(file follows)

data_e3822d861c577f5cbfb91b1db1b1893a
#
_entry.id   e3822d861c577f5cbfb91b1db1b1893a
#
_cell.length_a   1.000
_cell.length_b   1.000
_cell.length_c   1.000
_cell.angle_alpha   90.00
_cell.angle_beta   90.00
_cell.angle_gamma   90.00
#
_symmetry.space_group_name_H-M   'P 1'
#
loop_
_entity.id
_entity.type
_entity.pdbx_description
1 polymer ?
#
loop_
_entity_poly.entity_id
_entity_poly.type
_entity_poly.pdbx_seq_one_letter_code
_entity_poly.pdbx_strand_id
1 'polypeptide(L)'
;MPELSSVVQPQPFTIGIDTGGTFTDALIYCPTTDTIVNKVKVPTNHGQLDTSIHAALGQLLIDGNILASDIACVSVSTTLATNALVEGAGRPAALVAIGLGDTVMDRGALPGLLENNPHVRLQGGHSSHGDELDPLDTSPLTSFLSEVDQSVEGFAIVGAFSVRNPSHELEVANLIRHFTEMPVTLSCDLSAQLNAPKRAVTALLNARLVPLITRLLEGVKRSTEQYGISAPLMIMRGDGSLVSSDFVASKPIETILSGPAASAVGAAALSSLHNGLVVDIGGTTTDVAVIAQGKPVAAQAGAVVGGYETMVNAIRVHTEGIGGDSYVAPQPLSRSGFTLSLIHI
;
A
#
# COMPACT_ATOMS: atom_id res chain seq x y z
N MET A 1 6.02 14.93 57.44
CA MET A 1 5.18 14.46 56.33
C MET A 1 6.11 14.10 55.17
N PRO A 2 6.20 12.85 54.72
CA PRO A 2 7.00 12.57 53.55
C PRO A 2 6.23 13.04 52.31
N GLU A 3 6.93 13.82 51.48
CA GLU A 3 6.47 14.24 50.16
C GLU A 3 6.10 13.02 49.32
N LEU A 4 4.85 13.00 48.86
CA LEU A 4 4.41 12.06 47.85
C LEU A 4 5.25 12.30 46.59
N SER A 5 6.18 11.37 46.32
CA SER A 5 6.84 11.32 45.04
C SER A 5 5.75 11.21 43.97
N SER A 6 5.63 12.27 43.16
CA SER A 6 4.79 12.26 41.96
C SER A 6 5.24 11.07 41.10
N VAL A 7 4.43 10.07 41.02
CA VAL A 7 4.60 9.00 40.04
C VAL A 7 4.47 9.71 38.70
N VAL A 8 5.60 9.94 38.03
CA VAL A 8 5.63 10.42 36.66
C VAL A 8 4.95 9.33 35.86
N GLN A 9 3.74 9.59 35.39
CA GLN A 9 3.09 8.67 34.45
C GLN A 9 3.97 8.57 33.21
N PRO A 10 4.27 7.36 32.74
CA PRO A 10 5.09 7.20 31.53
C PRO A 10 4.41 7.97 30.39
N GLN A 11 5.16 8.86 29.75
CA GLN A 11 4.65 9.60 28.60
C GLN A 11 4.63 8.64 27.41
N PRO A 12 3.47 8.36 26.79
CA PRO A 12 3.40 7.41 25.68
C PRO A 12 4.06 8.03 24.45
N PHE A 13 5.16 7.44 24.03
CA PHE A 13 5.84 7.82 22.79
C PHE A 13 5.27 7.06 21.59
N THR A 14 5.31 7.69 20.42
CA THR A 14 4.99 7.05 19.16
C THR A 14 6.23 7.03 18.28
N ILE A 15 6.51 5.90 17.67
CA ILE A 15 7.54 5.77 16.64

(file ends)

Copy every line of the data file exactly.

data_e3822d861c577f5cbfb91b1db1b1893a
#
_entry.id   e3822d861c577f5cbfb91b1db1b1893a
#
_cell.length_a   1.000
_cell.length_b   1.000
_cell.length_c   1.000
_cell.angle_alpha   90.00
_cell.angle_beta   90.00
_cell.angle_gamma   90.00
#
_symmetry.space_group_name_H-M   'P 1'
#
loop_
_entity.id
_entity.type
_entity.pdbx_description
1 polymer ?
#
loop_
_entity_poly.entity_id
_entity_poly.type
_entity_poly.pdbx_seq_one_letter_code
_entity_poly.pdbx_strand_id
1 'polypeptide(L)'
;MPELSSVVQPQPFTIGIDTGGTFTDALIYCPTTDTIVNKVKVPTNHGQLDTSIHAALGQLLIDGNILASDIACVSVSTTLATNALVEGAGRPAALVAIGLGDTVMDRGALPGLLENNPHVRLQGGHSSHGDELDPLDTSPLTSFLSEVDQSVEGFAIVGAFSVRNPSHELEVANLIRHFTEMPVTLSCDLSAQLNAPKRAVTALLNARLVPLITRLLEGVKRSTEQYGISAPLMIMRGDGSLVSSDFVASKPIETILSGPAASAVGAAALSSLHNGLVVDIGGTTTDVAVIAQGKPVAAQAGAVVGGYETMVNAIRVHTEGIGGDSYVAPQPLSRSGFTLSLIHI
;
A
#
# COMPACT_ATOMS: atom_id res chain seq x y z
N MET A 1 6.02 14.93 57.44
CA MET A 1 5.18 14.46 56.33
C MET A 1 6.11 14.10 55.17
N PRO A 2 6.20 12.85 54.72
CA PRO A 2 7.00 12.57 53.55
C PRO A 2 6.23 13.04 52.31
N GLU A 3 6.93 13.82 51.48
CA GLU A 3 6.47 14.24 50.16
C GLU A 3 6.10 13.02 49.32
N LEU A 4 4.85 13.00 48.86
CA LEU A 4 4.41 12.06 47.85
C LEU A 4 5.25 12.30 46.59
N SER A 5 6.18 11.37 46.32
CA SER A 5 6.84 11.32 45.04
C SER A 5 5.75 11.21 43.97
N SER A 6 5.63 12.27 43.16
CA SER A 6 4.79 12.26 41.96
C SER A 6 5.24 11.07 41.10
N VAL A 7 4.43 10.07 41.02
CA VAL A 7 4.60 9.00 40.04
C VAL A 7 4.47 9.71 38.70
N VAL A 8 5.60 9.94 38.03
CA VAL A 8 5.63 10.42 36.66
C VAL A 8 4.95 9.33 35.86
N GLN A 9 3.74 9.59 35.39
CA GLN A 9 3.09 8.67 34.45
C GLN A 9 3.97 8.57 33.21
N PRO A 10 4.27 7.36 32.74
CA PRO A 10 5.09 7.20 31.53
C PRO A 10 4.41 7.97 30.39
N GLN A 11 5.16 8.86 29.75
CA GLN A 11 4.65 9.60 28.60
C GLN A 11 4.63 8.64 27.41
N PRO A 12 3.47 8.36 26.79
CA PRO A 12 3.40 7.41 25.68
C PRO A 12 4.06 8.03 24.45
N PHE A 13 5.16 7.44 24.03
CA PHE A 13 5.84 7.82 22.79
C PHE A 13 5.27 7.06 21.59
N THR A 14 5.31 7.69 20.42
CA THR A 14 4.99 7.05 19.16
C THR A 14 6.23 7.03 18.28
N ILE A 15 6.51 5.90 17.67
CA ILE A 15 7.54 5.77 16.64